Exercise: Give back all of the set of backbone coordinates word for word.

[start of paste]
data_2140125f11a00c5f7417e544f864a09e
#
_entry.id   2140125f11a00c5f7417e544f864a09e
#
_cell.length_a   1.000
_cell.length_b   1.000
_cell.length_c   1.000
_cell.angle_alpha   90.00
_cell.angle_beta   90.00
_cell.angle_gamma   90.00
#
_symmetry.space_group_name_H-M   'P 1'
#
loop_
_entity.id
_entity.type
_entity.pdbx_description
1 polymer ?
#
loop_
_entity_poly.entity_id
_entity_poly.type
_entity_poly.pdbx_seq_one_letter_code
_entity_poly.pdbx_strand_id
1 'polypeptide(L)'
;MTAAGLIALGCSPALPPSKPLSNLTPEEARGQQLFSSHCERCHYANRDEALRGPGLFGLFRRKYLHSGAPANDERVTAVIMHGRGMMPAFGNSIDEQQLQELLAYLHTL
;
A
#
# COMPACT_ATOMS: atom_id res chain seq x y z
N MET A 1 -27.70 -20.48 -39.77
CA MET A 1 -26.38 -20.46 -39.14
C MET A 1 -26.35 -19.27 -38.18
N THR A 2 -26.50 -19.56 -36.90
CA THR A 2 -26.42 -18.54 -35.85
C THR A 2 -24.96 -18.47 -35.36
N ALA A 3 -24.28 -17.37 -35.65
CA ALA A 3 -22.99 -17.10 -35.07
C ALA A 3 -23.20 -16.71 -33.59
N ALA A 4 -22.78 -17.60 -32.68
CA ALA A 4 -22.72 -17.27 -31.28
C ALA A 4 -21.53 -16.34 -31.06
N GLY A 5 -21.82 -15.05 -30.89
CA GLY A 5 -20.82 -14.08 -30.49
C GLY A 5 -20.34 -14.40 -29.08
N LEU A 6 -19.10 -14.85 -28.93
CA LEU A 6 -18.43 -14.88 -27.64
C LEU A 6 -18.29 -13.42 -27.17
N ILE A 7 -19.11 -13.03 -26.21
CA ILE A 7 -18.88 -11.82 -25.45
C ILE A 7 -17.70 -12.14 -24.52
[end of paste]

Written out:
data_2140125f11a00c5f7417e544f864a09e
#
_entry.id   2140125f11a00c5f7417e544f864a09e
#
_cell.length_a   1.000
_cell.length_b   1.000
_cell.length_c   1.000
_cell.angle_alpha   90.00
_cell.angle_beta   90.00
_cell.angle_gamma   90.00
#
_symmetry.space_group_name_H-M   'P 1'
#
loop_
_entity.id
_entity.type
_entity.pdbx_description
1 polymer ?
#
loop_
_entity_poly.entity_id
_entity_poly.type
_entity_poly.pdbx_seq_one_letter_code
_entity_poly.pdbx_strand_id
1 'polypeptide(L)'
;MTAAGLIALGCSPALPPSKPLSNLTPEEARGQQLFSSHCERCHYANRDEALRGPGLFGLFRRKYLHSGAPANDERVTAVIMHGRGMMPAFGNSIDEQQLQELLAYLHTL
;
A
#
# COMPACT_ATOMS: atom_id res chain seq x y z
N MET A 1 -27.70 -20.48 -39.77
CA MET A 1 -26.38 -20.46 -39.14
C MET A 1 -26.35 -19.27 -38.18
N THR A 2 -26.50 -19.56 -36.90
CA THR A 2 -26.42 -18.54 -35.85
C THR A 2 -24.96 -18.47 -35.36
N ALA A 3 -24.28 -17.37 -35.65
CA ALA A 3 -22.99 -17.10 -35.07
C ALA A 3 -23.20 -16.71 -33.59
N ALA A 4 -22.78 -17.60 -32.68
CA ALA A 4 -22.72 -17.27 -31.28
C ALA A 4 -21.53 -16.34 -31.06
N GLY A 5 -21.82 -15.05 -30.89
CA GLY A 5 -20.82 -14.08 -30.49
C GLY A 5 -20.34 -14.40 -29.08
N LEU A 6 -19.10 -14.85 -28.93
CA LEU A 6 -18.43 -14.88 -27.64
C LEU A 6 -18.29 -13.42 -27.17
N ILE A 7 -19.11 -13.03 -26.21
CA ILE A 7 -18.88 -11.82 -25.45
C ILE A 7 -17.70 -12.14 -24.52